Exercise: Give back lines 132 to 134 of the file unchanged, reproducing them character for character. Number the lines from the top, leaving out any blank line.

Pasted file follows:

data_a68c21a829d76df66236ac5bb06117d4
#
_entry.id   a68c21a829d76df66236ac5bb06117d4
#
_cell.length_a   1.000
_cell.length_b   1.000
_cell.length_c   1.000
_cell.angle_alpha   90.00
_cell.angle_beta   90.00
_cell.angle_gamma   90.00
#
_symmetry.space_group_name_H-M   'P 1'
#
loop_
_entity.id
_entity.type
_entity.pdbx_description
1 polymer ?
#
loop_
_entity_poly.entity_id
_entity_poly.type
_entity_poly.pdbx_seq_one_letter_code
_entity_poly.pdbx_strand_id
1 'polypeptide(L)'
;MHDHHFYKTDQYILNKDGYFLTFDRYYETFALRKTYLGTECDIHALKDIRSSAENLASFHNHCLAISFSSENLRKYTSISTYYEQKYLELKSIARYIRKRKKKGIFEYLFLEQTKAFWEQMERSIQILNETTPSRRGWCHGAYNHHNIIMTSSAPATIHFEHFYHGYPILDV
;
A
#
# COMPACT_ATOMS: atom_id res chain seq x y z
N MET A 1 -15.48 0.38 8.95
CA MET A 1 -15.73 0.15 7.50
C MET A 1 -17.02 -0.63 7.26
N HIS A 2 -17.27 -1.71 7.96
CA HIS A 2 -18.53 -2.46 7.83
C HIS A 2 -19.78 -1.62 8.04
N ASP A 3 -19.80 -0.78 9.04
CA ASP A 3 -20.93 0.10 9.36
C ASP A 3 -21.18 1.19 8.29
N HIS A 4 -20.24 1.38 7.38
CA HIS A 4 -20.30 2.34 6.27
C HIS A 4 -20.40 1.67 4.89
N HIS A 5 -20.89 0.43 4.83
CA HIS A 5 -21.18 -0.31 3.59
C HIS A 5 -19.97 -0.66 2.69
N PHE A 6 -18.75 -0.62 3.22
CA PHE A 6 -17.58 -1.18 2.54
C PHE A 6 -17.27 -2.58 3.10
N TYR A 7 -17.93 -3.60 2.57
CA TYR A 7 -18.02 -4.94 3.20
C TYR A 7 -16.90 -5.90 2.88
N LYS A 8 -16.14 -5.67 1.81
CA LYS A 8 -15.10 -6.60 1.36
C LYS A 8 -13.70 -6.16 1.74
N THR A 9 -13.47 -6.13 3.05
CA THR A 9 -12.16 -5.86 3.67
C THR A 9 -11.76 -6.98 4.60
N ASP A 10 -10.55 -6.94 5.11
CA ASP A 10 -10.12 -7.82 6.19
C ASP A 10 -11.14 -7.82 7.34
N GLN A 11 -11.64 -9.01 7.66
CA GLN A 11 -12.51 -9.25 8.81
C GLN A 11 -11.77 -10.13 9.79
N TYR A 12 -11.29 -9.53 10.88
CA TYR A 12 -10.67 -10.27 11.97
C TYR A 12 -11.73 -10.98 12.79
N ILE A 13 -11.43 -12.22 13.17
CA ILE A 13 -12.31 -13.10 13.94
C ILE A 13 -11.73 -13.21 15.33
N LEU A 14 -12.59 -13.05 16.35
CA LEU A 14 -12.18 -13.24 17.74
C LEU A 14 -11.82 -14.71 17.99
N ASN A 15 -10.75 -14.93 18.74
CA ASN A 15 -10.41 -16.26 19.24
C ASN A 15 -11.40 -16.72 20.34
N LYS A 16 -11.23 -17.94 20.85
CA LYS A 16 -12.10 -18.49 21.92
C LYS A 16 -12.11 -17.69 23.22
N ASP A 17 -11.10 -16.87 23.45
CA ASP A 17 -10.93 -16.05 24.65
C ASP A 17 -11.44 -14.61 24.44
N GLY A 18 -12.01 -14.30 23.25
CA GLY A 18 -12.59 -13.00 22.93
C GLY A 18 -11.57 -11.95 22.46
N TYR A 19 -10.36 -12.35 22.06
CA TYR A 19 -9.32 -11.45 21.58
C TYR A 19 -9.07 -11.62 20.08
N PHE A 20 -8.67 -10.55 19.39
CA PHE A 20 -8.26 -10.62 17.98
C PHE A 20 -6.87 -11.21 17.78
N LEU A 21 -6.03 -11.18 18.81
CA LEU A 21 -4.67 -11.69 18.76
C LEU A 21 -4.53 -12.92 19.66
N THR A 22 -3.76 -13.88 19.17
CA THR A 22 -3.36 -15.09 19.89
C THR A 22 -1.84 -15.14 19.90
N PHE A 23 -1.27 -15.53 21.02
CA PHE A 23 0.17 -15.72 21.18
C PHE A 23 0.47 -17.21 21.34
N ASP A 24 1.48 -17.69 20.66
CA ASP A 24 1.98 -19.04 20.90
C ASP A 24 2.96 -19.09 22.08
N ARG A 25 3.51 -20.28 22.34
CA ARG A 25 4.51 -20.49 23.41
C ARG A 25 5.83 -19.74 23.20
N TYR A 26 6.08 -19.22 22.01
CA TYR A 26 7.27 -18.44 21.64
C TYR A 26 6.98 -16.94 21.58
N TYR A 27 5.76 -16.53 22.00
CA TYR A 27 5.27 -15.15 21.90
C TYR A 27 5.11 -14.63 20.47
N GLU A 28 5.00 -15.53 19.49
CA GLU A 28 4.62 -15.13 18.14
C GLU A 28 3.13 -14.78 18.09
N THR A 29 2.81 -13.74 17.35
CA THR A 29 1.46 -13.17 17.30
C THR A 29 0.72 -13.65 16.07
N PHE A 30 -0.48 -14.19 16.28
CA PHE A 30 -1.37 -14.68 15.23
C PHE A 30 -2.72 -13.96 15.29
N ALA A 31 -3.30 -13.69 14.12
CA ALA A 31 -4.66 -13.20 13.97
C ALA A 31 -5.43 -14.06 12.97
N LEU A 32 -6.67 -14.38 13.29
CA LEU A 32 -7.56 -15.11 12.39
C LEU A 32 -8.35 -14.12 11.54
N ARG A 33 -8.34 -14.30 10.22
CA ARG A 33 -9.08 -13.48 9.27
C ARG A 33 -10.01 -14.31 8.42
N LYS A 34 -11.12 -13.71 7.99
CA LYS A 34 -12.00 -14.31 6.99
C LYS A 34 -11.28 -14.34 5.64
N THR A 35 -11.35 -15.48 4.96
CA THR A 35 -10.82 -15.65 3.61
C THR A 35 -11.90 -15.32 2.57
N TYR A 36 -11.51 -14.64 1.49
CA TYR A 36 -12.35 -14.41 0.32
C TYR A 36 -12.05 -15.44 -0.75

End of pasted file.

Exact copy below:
C LYS A 34 -11.28 -14.34 5.64
N THR A 35 -11.35 -15.48 4.96
CA THR A 35 -10.82 -15.65 3.61